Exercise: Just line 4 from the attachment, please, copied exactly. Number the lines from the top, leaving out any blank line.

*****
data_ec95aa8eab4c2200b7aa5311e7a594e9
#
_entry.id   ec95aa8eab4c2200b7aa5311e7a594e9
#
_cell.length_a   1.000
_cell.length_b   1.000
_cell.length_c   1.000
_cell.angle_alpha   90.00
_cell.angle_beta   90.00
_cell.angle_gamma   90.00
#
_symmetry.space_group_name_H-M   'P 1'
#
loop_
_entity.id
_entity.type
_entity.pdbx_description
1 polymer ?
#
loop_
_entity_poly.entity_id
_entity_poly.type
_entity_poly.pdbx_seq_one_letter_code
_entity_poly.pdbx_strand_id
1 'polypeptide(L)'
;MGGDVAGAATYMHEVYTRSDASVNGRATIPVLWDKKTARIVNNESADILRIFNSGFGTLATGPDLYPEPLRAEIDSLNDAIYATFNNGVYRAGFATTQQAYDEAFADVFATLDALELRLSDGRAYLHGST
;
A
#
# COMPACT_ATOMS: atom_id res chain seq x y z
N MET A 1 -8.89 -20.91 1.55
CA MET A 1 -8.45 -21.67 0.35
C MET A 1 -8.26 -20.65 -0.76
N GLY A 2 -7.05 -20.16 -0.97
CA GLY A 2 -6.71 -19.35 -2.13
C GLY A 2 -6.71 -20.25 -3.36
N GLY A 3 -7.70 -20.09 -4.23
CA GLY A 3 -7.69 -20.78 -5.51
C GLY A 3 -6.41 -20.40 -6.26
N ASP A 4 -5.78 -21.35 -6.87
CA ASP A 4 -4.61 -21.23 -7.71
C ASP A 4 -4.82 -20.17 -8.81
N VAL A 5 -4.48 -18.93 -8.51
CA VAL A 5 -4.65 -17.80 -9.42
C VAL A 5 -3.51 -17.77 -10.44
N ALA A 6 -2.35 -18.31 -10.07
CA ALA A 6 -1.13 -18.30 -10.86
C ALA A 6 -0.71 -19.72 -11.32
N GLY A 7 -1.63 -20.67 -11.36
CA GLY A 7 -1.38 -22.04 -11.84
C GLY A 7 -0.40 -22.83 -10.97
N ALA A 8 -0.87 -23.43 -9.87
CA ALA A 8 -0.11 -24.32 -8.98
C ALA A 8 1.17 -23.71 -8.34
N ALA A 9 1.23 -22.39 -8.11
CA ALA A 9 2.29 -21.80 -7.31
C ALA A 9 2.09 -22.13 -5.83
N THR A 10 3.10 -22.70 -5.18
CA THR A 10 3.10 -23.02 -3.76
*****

#